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The PsicoTIC group comprises several researchers within the CEPCA centre that are responsible for:

  1. Developing virtual reality (VR) worlds to treat mental health disorders;
  2. Developing VR worlds to promote cognitive rehabilitation;
  3. Clinically validate these VR applications;
  4. Cognitive, attention and emotions evaluations using eye tracking methodology.

R&D focus of this group is two folded:

to investigate the use of VR technologies to treat mental disorders and rehabilitate cognitively impaired individuals. Virtual reality exposure therapy (VRET) as a form of a CBT approach presents some advantages when compared with the traditional CBT exposure techniques. VRET is able to create worlds that are meaningful and playful, yet controlled by the therapist. For example, it is possible to replace real events, such as, war scenarios or motor vehicles accidents, eliciting traumatic emotions as if the patient was preset. The interactive simulation that VR encloses ensures a rich full sensorial experience similar to an in vivo occurrence. On the other side, the 3D spatial correspondence between movements in the real world and movements in the virtual worlds, which may facilitate real-time performance feedback, is crucial for training purposes. The repetitive practice is an important aspect in motor and cognitive training as it improves performance in disabled patients. These characteristics of VR exercises are fruitful for rehabilitation purposes as while, repeating the exercises, patient’s senses are provided with feedback on the accomplishments achieved during each task.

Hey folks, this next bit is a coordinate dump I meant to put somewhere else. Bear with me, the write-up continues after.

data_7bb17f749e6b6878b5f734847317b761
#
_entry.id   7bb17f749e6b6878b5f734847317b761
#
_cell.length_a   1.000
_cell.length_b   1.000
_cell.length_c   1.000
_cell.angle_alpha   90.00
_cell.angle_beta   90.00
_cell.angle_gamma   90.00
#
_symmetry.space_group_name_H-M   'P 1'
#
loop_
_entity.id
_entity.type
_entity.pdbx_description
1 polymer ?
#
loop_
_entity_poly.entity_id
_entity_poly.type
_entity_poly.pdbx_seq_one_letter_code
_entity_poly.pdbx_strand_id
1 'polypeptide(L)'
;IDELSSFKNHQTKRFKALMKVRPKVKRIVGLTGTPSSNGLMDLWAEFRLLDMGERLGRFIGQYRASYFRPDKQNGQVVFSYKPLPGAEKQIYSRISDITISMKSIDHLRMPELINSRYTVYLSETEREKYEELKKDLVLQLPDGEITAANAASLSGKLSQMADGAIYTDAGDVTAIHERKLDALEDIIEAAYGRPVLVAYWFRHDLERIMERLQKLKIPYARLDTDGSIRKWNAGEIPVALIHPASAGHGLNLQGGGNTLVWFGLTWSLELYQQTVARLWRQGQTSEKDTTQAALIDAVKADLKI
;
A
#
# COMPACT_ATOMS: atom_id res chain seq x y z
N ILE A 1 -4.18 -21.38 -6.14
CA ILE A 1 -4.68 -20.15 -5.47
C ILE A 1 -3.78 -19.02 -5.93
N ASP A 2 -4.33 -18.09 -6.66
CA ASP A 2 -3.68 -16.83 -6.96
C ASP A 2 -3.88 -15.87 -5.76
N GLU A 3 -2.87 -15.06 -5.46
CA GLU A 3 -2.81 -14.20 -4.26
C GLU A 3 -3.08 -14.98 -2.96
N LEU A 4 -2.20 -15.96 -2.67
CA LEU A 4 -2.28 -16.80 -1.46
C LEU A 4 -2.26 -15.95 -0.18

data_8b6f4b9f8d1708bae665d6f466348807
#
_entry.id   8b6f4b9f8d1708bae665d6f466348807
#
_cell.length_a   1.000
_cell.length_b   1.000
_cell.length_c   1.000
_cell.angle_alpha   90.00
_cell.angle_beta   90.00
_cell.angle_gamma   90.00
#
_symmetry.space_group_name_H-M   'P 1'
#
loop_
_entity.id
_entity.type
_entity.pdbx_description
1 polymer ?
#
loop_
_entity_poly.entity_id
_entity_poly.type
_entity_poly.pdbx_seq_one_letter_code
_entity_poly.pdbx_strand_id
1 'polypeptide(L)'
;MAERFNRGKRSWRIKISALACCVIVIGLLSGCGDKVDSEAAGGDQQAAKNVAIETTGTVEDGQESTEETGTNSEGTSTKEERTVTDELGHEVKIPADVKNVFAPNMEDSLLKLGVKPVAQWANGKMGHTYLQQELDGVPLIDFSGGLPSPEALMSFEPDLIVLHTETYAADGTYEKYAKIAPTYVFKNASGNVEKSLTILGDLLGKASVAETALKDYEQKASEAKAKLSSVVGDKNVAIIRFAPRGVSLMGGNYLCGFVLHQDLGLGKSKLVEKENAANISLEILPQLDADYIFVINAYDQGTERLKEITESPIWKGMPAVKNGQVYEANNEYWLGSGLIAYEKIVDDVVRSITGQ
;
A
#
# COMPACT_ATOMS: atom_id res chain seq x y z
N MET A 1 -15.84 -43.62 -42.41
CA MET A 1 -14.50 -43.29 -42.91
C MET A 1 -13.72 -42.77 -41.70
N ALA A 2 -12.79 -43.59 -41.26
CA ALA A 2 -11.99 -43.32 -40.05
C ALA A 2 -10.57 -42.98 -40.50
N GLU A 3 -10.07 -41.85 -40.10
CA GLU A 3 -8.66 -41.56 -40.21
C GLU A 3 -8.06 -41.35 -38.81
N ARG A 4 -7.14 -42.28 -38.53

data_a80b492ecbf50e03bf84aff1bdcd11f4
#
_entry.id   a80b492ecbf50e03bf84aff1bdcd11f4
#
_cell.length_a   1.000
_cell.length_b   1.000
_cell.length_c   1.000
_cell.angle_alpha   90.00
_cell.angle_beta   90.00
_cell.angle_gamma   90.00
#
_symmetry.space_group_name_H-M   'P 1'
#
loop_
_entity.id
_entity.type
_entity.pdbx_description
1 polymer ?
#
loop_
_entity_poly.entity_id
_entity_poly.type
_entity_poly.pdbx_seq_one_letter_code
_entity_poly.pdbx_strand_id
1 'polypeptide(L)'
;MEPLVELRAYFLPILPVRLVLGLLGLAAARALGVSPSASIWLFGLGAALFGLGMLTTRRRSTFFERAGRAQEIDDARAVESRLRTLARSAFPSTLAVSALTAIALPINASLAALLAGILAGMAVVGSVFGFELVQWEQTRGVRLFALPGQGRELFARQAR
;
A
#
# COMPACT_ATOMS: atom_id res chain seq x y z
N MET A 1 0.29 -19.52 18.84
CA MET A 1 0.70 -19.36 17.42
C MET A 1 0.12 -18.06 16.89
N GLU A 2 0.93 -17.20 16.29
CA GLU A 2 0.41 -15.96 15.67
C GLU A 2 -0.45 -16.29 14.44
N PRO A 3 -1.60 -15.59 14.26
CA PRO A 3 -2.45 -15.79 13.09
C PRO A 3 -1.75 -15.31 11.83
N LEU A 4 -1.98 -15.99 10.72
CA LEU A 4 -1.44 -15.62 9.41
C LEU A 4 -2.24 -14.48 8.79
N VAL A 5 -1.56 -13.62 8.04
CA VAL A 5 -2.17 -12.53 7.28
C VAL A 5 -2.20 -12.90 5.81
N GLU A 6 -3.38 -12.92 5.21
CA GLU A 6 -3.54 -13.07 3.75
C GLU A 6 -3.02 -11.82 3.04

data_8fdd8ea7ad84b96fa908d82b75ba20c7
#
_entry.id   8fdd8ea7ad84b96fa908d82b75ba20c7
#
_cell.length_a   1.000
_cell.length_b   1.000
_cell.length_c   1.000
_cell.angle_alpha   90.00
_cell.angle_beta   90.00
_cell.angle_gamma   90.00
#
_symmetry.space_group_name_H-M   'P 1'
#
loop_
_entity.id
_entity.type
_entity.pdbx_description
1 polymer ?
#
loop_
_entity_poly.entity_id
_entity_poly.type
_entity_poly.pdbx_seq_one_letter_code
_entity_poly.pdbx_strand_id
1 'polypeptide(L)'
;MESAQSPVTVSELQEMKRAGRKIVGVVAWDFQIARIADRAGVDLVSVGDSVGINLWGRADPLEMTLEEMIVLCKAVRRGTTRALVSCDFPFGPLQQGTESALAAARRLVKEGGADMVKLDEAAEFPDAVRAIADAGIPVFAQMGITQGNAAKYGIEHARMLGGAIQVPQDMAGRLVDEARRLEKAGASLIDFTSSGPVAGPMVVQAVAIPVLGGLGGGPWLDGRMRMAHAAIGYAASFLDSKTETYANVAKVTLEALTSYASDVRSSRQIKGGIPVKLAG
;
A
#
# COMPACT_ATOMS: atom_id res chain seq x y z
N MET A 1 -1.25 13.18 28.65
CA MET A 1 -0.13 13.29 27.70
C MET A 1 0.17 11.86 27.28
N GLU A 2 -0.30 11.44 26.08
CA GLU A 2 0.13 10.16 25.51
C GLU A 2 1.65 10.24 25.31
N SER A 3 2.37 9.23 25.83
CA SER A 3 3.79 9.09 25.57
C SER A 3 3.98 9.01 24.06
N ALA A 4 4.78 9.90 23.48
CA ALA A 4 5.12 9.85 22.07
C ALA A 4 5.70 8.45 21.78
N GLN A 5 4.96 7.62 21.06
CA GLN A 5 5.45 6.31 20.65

assess attentional processes, cognition functions and emotions through eye tracking Ocularmetrics has long been used to assess attentional processes. Presently, with the eye tracking technology it is also possible the study other cognitive functions and emotional processes. Pupil dilation, a metric measured by the eye tracker, is known to be associated with emotional processing, in the way that displaying both negative and positive stimuli provokes an increase on pupil diameter on a non-clinical sample. Whereas, when neutral stimuli is displayed, the pupil size stays the same. Also pupil dilation was associated with cognitive loadings. It is expected that when processing information about a stimuli that pupil radial muscles are activated and the circular muscles inhibited causing the dilation reflex to occur.